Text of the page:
• The child has a right to a hearing when the decision making body is a court. The hearing should be held without delay in a child-sensitive way and prevent secondary victimisation of child victims and witnesses in judicial proceedings.
    • The child’s age, gender and background, the child’s level of development and evolving capacities should be considered.
    • Child-friendly information in a language that the child understands, enabling the child to form an opinion and to express her or his views should be provided.
    • In transnational cases, children who do not speak the language of the country of destination have a right to translation and interpretation. Interpretation should be made available free of charge and with a neutral bearing when interpreters are directly involved.
  • Guardianship and representation: children have a right to an independent representative or guardian who is competent and equipped to represent and promote the best interests of the child.
  • Legal representation: When the best interests of a child are formally decided by a court or other competent body, the child is entitled to legal representation, legal information and defence, including for children applying for asylum or special protection as victims of crime.
  • Legal reasoning: Decisions need to be documented, motivated in detail, justified and explained, including how the decision is considered to relate to the best interests of the child and how the underlying considerations have been balanced to arrive at the decision.
  • Mechanisms to review or revise decisions: Formal mechanisms have to be in place to reopen or review decisions on the best interests of a child. Children need access to support in accessing and using these mechanisms. It has to be clearly established when a case or decision can be reopened or reviewed, as for instance when there is new evidence or when the authorities have not been able to implement the first decision.
  • Right to appeal: Best interests’ determinations are subject to legal remedies. Children need to have access and support, such as legal assistance and representation, to appeal a decision. During the appeal procedure the implementation is suspended. For decisions concerning transfer or return of a child to another county, sufficient time must be available between the decision and the execution of the decision, to enable the child to hand in an appeal or request a review of the decision.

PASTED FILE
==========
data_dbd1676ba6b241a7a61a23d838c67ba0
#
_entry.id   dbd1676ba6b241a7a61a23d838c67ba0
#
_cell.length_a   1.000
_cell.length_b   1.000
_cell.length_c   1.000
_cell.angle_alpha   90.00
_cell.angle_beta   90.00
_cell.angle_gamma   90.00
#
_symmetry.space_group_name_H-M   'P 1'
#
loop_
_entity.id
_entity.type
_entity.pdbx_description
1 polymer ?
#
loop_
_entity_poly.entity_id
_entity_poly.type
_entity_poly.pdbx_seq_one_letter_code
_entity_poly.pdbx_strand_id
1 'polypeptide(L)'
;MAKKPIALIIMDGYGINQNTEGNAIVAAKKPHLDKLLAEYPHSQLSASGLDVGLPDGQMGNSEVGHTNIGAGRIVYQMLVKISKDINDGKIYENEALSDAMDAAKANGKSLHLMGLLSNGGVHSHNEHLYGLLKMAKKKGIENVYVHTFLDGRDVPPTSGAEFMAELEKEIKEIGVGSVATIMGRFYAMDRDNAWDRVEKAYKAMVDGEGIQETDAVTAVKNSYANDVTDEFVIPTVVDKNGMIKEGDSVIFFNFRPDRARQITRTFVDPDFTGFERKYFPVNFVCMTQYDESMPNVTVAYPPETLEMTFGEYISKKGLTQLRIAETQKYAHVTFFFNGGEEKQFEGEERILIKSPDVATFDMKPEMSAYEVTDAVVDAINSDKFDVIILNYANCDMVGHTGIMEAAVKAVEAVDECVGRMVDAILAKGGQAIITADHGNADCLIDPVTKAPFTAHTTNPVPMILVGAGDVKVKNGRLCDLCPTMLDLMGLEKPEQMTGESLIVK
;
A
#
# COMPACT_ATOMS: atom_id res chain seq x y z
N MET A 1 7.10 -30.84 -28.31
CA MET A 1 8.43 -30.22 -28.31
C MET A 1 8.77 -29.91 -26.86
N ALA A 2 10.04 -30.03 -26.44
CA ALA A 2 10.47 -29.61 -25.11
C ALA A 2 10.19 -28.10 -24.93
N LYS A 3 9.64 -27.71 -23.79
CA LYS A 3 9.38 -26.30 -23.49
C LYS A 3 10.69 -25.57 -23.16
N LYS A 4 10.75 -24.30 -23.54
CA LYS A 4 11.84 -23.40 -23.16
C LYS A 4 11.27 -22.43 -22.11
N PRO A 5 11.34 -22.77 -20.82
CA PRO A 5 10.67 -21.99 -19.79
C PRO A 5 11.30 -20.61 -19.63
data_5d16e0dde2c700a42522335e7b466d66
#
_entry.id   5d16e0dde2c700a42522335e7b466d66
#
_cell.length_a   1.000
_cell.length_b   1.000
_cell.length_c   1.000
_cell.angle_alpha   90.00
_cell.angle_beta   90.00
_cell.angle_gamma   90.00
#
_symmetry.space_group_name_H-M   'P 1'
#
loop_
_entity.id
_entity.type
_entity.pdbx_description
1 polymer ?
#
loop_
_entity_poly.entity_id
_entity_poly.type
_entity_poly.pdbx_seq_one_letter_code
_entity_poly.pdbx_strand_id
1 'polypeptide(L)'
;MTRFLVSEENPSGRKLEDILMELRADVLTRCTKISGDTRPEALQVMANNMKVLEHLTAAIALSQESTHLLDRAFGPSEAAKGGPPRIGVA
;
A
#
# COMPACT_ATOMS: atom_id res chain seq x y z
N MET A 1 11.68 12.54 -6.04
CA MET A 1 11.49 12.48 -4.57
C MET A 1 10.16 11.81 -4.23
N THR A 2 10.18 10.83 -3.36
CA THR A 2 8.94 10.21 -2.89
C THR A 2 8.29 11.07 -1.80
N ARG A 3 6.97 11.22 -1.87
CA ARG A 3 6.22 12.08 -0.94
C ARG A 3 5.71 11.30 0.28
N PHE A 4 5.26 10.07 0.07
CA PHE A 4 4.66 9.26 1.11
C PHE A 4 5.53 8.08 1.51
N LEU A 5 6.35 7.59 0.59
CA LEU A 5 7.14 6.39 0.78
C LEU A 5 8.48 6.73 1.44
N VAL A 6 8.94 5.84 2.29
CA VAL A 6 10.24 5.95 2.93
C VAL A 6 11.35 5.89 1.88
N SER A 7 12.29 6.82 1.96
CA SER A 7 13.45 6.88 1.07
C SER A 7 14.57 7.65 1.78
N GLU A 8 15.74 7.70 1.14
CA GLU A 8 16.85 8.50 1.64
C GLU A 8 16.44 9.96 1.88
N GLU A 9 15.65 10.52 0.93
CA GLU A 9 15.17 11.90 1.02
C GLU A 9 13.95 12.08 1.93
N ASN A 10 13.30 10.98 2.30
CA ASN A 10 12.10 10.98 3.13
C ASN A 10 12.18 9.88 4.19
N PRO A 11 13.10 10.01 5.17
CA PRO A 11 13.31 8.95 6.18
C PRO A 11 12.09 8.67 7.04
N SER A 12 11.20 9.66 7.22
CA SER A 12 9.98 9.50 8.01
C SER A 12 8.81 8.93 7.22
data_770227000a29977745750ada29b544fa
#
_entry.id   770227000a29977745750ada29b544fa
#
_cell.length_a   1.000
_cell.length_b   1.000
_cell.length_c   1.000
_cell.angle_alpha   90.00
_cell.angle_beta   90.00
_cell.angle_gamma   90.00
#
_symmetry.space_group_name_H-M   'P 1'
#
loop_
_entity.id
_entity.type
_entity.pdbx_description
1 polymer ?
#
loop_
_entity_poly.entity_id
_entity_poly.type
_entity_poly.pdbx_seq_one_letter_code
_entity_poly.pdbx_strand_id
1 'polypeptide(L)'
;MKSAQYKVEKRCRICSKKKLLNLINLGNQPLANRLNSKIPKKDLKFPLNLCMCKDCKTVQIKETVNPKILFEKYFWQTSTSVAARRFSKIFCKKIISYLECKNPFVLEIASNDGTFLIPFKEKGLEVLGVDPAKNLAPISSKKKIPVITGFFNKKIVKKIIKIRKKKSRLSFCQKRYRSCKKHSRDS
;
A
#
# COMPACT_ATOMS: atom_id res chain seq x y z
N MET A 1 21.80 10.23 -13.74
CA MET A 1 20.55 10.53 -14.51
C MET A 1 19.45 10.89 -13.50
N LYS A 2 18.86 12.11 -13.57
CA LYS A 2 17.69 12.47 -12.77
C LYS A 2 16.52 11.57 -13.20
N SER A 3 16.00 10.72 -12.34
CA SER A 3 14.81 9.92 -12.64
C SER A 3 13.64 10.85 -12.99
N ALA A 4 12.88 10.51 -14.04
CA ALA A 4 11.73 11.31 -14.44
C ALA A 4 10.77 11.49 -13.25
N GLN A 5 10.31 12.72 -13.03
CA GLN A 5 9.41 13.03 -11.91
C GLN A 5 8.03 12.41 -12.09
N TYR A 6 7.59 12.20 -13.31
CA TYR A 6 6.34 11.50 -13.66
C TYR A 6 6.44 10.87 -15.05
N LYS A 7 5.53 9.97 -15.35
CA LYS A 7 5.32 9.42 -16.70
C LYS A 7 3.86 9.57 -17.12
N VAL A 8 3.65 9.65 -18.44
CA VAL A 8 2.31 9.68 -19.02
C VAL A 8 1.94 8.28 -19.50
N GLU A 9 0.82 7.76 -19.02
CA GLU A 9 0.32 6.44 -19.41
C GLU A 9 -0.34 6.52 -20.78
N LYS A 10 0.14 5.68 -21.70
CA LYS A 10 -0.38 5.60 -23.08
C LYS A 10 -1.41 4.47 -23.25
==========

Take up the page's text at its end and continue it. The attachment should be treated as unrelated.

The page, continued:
Balancing rights and interests in best interests’ determinations

The different elements considered in an assessment and determination of the best interests of a child may appear to be competing or in contradiction. Potential conflicts are solved on a case-by-case basis. The right of the child to have her or his best interests taken as a primary consideration means that the child’s interests have high priority and are not just one of several considerations. A larger weight is attached to what serves the child best:
  • The possibility of harm outweighs other factors;
  • The child’s right to be brought up by her or his parents is a fundamental principle;
  • A child’s best interests can generally best be met with her or his family, except where there are safety concerns;
  • The survival and development of the child are generally ensured best by remaining in or maintaining close contacts with the family and the child’s social and cultural networks;
  • Matters related to health, education and vulnerability are important factors; and
  • Continuity and stability of the child’s situation are important.